How to Replace a Circuit Breaker

By: Talon Homer

Circuit breakers protect the electrical circuits in your home by stopping the flow of electricity if there’s an overload or other electrical fault.

Circuit breakers last a long so you should check your other options before deciding that the issue is a faulty breaker. The breaker may need to be replaced if it trips very easily, doesn’t trip when it should, can’t be reset, is hot to the touch, or looks or smells burnt [sources: Acme How To, Relectric]. Wet or damp areas around the breaker box can present an immediate hazard, so make sure the housing and floor underneath are dry before interacting with it.


If you can’t figure out the underlying issue or don’t feel knowledgeable or experienced enough to do the repair yourself, call a professional electrician. Working with electricity is dangerous, and it’s better to be safe than sorry.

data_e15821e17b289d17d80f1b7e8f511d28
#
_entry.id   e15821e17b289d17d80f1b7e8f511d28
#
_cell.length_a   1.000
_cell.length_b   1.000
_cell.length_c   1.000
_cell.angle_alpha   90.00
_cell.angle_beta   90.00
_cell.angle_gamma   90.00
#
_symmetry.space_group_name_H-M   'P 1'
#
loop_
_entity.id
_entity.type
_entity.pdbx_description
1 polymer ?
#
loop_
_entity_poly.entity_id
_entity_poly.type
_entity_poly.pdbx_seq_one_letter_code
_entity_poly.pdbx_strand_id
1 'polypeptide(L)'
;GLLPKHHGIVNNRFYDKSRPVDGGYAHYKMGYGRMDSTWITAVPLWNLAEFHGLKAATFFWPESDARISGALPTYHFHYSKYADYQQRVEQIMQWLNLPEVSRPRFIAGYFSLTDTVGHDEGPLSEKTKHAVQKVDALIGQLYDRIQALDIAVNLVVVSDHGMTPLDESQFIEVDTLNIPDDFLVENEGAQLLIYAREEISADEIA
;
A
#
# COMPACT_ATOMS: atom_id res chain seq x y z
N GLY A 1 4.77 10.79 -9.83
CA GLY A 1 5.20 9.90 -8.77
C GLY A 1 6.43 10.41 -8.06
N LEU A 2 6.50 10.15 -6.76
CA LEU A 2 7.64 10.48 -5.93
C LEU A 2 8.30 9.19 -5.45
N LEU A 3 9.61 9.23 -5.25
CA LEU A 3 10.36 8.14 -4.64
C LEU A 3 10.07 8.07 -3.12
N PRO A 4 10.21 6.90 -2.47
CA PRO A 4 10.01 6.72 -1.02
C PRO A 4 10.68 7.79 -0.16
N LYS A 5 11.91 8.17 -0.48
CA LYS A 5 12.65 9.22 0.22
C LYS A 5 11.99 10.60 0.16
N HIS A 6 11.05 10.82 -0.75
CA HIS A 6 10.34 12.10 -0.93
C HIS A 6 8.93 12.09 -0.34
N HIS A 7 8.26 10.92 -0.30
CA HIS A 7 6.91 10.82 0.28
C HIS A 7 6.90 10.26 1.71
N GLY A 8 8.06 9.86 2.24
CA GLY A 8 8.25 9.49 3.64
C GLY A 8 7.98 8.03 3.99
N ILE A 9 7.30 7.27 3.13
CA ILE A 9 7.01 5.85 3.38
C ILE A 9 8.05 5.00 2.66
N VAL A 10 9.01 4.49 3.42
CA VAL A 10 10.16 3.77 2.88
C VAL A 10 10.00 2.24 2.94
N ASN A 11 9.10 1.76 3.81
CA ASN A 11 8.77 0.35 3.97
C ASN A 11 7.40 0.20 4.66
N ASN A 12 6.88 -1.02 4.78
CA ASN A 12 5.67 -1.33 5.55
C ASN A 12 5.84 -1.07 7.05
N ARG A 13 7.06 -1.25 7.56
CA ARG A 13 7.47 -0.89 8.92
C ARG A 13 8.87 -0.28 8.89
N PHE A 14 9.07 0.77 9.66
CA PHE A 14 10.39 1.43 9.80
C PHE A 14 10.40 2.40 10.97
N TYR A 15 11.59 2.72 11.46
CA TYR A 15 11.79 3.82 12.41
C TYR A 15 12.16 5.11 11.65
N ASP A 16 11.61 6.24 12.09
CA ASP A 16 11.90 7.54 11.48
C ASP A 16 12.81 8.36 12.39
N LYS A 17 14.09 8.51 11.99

When replacing a circuit breaker, you will need:

Here’s how to replace your circuit breaker:

If you still have a problem after replacing the circuit, test all the electrical appliances in your home to see if one of them is causing the issue. If all else fails, call a professional electrician.

Circuit breakers are made to operate at 80 percent of their capacity. Your electrician will use the formula watts divided by volts = amps to calculate the size of a breaker box with enough amps and circuit breakers to handle your home’s electrical needs.


Originally Published: Jul 12, 2011

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How to Replace a Circuit Breaker

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